By Cory Sklar
By Alee Karim
By Christina Li
By Dave Pehling
By Ian S. Port
By SF Weekly
By Ian S. Port
By Ian S. Port
History aside, let's turn to the big question: Are these records any good? If you bet that Lewis' tunes would be better, let's hope you only wagered a sandwich. All you really need to know is that Like a Bolt of Lightning begins with Lewis taking a breath and snarling, "Put it in my hand and tell me how much pressure it takes to get you off."
No, that's not sexy; it's dumb.
What follows are five very juvenile rock songs, tough as nails made of Play-Doh. "Shelter Your Needs" starts with jittery drums and intermittent guitar stabs, in between which Lewis yells, "Give it all, give 'em hell, that's your birthright/ Back in grade school is where I learned to street fight." The song then explodes into a thoughtful chorus: "It's a mad, mad world!" The next tune, "Coming Around," ain't much better, or different; it's the same just-restrained distorto-verse bursting into -- care to guess? -- "Yeeeeaaaah, I'm coming around!" If there's anything that points to the potential of the Licks, it's "Got Love to Kill," a driving post-punk tune that recalls Blondie, and finds Lewis singing -- which she can do, if she tries -- instead of snarling.
Minnie Driver performs at the Great American Music Hall on Thursday, Nov. 11; call 885-0750 or go to www. musichallsf.com for more info.
Indeed, what's redeeming here, if anything, is Lewis herself -- not so much her lyrics but her personality. She brings the same go-ahead-and-underestimate-me attitude to her music as she does to her film career. And she does seem pretty down-to-earth.
Says Lewis of the Warp Tour organizers, "[They] thought I was going to show up in a sedan, driving separate from my band, and complain 'cause there's no showers, and all this horseshit, and I'm like, 'Do you know the fucking movies I've worked on? I've worked 18 hours a day. I've worked in a prison in 120 degree heat, with rattlesnakes.'"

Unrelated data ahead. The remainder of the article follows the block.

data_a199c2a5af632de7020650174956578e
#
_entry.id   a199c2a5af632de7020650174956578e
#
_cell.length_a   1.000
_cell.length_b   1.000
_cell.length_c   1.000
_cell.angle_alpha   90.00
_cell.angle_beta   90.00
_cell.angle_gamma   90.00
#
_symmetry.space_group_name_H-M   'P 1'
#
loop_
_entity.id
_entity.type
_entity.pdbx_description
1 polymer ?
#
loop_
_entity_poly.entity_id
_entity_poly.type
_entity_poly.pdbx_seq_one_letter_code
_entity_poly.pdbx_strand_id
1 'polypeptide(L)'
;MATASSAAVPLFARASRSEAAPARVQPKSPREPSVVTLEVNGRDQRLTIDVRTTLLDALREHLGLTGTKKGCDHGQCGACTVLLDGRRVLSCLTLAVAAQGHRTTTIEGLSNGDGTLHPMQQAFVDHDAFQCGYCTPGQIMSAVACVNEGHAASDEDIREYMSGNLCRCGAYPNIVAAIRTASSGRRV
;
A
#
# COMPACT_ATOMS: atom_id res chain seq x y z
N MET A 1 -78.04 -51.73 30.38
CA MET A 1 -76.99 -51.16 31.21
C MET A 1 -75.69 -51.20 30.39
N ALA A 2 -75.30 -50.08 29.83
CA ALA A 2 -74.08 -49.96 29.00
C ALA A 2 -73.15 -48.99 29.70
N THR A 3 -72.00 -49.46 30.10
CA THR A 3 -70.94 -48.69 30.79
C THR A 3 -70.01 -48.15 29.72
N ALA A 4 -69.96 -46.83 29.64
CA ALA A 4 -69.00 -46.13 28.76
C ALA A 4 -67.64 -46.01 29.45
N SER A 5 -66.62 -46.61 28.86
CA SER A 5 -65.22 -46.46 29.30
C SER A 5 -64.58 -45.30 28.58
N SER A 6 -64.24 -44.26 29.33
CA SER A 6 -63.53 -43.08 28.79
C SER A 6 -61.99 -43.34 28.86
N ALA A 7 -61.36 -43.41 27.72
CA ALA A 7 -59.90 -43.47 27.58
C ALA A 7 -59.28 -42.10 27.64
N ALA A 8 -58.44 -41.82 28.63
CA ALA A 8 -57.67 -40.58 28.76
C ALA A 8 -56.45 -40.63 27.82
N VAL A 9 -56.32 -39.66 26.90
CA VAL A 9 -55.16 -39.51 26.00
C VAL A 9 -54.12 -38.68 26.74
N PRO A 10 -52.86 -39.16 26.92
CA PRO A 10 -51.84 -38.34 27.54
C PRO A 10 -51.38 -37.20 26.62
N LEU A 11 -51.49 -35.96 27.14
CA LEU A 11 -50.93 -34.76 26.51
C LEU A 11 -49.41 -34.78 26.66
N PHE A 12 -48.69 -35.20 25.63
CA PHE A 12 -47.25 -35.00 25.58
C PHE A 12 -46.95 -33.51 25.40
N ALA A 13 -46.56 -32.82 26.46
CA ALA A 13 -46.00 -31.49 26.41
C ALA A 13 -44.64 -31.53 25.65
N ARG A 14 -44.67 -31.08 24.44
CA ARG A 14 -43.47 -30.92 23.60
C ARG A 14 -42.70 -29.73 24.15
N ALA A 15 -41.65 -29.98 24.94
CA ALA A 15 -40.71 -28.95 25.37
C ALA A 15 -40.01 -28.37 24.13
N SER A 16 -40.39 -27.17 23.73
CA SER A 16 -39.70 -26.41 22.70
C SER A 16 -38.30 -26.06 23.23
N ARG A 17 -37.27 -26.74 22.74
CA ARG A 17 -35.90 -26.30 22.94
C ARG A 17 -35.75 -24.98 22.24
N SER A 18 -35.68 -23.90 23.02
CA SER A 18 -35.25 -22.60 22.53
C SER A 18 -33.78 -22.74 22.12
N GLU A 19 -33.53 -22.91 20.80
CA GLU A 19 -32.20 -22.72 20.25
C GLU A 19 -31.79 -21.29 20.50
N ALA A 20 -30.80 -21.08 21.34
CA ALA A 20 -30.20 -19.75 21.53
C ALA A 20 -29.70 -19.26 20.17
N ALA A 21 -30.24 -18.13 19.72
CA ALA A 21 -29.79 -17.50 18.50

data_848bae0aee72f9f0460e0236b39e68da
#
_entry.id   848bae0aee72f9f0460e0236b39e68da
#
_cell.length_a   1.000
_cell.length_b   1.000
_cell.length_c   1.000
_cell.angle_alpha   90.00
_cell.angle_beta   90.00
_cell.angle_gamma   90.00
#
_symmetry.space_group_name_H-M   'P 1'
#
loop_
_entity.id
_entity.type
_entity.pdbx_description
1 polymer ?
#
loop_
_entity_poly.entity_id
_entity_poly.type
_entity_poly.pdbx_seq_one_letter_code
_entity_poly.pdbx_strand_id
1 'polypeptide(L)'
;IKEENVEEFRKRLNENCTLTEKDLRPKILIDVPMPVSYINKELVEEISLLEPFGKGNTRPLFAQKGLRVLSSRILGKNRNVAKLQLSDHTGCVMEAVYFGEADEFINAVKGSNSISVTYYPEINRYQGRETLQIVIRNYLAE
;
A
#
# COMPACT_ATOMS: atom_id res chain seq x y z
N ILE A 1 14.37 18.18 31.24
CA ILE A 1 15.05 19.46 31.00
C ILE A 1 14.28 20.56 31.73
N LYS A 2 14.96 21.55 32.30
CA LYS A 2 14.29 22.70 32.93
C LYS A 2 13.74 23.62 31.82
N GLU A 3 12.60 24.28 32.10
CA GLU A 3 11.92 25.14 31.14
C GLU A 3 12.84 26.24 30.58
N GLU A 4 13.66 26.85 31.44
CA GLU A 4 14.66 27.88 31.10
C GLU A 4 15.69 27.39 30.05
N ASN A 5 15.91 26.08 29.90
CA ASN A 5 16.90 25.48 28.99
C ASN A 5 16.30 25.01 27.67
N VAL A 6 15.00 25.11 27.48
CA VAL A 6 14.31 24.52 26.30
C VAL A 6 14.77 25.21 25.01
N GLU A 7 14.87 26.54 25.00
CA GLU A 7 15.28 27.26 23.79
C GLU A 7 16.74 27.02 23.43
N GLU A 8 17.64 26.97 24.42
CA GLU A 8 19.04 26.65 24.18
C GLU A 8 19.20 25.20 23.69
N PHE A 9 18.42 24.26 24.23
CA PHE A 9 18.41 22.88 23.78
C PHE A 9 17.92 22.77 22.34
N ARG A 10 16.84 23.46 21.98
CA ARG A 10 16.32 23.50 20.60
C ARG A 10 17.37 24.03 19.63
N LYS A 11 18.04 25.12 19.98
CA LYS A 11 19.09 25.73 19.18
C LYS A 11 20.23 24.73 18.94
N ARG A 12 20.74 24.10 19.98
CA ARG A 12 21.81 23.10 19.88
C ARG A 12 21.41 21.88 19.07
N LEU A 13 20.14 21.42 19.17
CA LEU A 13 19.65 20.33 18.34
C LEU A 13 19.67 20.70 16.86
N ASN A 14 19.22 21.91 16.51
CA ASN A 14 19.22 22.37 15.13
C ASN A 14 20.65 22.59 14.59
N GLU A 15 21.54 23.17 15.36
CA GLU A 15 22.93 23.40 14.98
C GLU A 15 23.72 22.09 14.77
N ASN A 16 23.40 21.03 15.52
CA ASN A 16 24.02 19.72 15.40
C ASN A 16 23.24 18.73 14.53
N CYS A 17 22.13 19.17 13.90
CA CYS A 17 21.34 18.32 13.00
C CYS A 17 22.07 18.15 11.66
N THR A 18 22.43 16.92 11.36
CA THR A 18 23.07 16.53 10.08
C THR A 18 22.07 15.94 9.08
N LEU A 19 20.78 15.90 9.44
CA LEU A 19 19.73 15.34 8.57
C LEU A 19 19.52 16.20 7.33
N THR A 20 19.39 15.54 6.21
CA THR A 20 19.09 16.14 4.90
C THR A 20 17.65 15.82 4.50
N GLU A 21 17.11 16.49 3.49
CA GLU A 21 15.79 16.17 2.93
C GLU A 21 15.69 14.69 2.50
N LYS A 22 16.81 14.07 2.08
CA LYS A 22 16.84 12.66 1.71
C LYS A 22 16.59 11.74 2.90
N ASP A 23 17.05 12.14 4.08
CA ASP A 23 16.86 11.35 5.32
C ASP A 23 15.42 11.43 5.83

Driver, on the other hand, doesn't strike me as the kind of woman who would put up with a cross-country punk rock tour. In conversation she's polite and pleasantly effervescent, not the commanding personality you typically associate with either a hot-shot actress or a burgeoning diva. After listening to her superior album, though, this understated attitude seems appropriate.
Driver's record is about love, about finding it and losing it and figuring out where it fits. Her songs are atmospheric and mellow, with warm production and memorable melodies. "So Well," one of the older tunes on the record that Driver wrote years ago, begins in a minor key with a few plucked guitar notes floated over wispy synths; as the song moves into a major key, Driver confidently announces, "I will put your pictures in a wooden box/ I will find a heart next time with fewer locks." "Invisible Girl" is a lilting number reminiscent of Dido, featuring acoustic guitars over plucky drum machines and a chorus that would have blended well with the soundtrack of Sex and the City. Her piano-based rework of the Springsteen classic "Hungry Heart" is quietly poignant. And while the album is full of wimpy, overly sensitive folk-pop, it's good at being just that, and should find an audience.
"Oh, I say, dismiss it up," Driver tells me when I ask what she'd say to cynics who dismiss her project as just another actor-band. "You know, whatever you want. Whatever you want to do. I can't deal with prejudice on any level. Any kind of blind dismissal, I just tend to write that off as inconsequential. I look into the faces of the people that I play for and that's far more encouraging than a lame dismissal by someone who hasn't even listened to the record."
It takes balls to go off and make an album knowing that most of the civilized world is going to pan it based on precedent alone. Just about every actor who has dipped his toe in the water of popular music has humiliated himself completely, and I wouldn't say either of these attempts is a total embarrassment. (Although: "Tell me how much pressure it takes to get you off"? Sheesh.) Seriously, though, Travolta Fever -- you can't do much worse than that.